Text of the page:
Thanks to Rich, Ikea, Sarah, and Mary.
I’ll try to think through several of these issues–and imagine a way of framing writing as natural and writing as academic–I’m thinking of my friend, Mary here.
I’ll say this about writing instruction (and I’m replying to Mary): if the way you are framing writing tasks and responses results in impelled writing, you’re on. If it’s writing as struggle (John Bean–may God forgive him), you’re off.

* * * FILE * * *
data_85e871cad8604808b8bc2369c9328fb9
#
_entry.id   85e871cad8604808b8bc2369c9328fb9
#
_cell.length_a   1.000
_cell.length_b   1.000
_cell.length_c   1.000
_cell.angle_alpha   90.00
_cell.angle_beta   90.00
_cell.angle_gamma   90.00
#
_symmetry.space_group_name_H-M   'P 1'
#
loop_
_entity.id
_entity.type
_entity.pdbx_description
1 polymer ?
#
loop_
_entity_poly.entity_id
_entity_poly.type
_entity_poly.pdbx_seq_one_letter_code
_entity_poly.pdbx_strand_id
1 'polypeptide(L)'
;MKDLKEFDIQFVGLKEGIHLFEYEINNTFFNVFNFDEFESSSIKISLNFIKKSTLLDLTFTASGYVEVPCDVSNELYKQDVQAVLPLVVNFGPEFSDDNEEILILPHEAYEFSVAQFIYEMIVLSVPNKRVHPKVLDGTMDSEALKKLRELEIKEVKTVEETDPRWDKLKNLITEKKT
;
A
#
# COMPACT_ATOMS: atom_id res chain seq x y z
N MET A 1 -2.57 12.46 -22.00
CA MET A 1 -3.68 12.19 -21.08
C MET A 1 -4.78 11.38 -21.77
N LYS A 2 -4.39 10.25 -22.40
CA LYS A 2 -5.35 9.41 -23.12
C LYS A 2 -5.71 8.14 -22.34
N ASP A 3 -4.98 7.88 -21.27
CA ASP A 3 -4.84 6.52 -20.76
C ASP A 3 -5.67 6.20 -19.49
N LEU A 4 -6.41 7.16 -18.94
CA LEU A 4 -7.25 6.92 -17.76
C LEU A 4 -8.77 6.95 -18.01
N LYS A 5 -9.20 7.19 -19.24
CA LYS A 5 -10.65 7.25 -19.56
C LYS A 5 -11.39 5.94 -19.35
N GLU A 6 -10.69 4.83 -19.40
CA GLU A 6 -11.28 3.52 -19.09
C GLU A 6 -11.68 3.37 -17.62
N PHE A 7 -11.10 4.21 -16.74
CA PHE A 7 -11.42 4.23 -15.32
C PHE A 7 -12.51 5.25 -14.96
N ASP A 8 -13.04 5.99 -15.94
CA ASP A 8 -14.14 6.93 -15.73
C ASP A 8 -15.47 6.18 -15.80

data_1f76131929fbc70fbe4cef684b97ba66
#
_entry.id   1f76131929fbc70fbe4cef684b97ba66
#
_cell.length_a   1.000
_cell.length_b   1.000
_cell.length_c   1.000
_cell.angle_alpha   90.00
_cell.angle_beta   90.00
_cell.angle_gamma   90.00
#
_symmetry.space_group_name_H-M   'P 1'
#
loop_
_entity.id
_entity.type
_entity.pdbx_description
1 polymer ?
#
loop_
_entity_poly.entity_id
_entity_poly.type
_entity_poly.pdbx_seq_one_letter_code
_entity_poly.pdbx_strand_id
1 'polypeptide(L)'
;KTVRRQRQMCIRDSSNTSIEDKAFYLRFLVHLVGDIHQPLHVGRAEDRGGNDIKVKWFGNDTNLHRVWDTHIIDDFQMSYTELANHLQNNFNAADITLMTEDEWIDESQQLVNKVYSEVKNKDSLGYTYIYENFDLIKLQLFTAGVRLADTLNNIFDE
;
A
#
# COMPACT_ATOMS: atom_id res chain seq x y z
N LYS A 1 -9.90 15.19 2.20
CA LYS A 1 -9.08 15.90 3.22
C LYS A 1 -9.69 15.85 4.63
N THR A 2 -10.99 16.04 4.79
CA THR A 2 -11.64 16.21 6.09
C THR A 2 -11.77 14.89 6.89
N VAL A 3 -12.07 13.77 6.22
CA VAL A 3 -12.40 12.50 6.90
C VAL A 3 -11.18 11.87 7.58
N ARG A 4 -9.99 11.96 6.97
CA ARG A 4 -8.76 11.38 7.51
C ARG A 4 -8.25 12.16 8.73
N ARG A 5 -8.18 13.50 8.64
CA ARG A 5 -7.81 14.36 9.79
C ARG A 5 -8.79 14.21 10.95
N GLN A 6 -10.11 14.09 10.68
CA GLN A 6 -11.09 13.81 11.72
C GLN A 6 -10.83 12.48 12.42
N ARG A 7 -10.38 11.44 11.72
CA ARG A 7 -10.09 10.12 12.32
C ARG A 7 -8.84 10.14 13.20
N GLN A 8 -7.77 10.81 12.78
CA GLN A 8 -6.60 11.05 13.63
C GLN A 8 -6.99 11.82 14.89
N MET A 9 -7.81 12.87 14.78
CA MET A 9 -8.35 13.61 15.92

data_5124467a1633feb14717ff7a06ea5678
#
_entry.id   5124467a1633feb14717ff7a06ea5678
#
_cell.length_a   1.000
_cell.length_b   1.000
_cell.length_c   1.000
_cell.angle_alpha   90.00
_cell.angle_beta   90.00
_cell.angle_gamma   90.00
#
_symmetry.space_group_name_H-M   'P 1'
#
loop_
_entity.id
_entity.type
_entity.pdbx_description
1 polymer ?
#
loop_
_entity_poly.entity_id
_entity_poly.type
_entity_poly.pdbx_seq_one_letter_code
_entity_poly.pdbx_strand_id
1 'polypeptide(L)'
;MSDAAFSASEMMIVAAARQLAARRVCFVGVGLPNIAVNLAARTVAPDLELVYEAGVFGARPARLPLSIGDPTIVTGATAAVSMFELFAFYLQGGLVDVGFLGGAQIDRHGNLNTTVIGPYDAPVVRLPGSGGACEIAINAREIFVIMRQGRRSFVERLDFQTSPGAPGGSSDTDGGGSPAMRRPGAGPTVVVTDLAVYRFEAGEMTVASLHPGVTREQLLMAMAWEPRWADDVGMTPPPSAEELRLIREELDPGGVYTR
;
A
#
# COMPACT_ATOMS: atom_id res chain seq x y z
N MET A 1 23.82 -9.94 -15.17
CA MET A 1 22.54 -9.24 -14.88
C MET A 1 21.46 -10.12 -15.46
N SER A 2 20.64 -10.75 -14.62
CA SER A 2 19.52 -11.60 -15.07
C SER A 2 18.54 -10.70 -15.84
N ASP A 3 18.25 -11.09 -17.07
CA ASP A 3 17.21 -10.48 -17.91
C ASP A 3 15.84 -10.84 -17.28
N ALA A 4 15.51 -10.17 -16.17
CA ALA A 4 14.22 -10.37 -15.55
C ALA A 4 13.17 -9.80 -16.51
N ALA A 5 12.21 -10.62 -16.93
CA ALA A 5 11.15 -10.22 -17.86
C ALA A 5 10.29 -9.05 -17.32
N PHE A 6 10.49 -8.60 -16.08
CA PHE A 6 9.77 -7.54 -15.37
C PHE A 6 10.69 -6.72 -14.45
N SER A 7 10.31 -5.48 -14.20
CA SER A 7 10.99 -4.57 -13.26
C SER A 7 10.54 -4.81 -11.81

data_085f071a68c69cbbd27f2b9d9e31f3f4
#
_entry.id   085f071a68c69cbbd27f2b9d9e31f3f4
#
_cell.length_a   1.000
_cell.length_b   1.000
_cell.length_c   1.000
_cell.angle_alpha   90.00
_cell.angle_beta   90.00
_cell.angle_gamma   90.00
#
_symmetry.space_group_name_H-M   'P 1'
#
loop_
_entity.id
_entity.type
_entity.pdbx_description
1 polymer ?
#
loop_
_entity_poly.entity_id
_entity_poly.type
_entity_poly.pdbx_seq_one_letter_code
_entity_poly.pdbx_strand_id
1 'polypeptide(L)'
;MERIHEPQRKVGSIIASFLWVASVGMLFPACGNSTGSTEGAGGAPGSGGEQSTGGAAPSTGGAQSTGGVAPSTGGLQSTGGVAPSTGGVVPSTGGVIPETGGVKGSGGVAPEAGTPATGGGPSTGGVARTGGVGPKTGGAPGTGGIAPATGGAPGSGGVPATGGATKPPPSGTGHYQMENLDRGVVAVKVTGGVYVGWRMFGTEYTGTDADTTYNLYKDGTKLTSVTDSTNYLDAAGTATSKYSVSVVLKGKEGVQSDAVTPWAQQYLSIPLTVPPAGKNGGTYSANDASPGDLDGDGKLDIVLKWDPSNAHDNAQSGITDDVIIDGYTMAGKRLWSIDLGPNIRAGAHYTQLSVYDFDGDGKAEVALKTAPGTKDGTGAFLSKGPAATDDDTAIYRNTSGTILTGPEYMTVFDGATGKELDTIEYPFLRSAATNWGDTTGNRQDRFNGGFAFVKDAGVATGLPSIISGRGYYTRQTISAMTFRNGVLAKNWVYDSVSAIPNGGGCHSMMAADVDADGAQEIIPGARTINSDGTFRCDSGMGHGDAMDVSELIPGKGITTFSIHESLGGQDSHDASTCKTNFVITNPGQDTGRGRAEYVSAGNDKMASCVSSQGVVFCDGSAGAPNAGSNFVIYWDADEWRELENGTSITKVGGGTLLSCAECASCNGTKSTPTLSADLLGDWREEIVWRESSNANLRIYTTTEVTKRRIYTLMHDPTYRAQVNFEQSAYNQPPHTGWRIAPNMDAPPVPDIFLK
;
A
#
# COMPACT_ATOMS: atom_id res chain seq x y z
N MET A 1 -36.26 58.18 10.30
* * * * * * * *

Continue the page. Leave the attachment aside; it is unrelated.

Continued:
Like Rich and Jan, I’m so much into writing as pleasure, as a way of materializing who we are and how we relate to those around us. If writing (a ghost for living) is a struggle, I think we’re creating a destructive educational environment. I’m personal here: I have used writing as a way of understanding myself and how I relate to others. I think students like to use writing like this–and find out about who the others are, a knowledge that feeds back into our self-discovery.
So . . . if what you are doing is creating positive experiences for writing, you’re doing the right thing. If you’re not, you’re not. Ask your students and you’ll get a hint.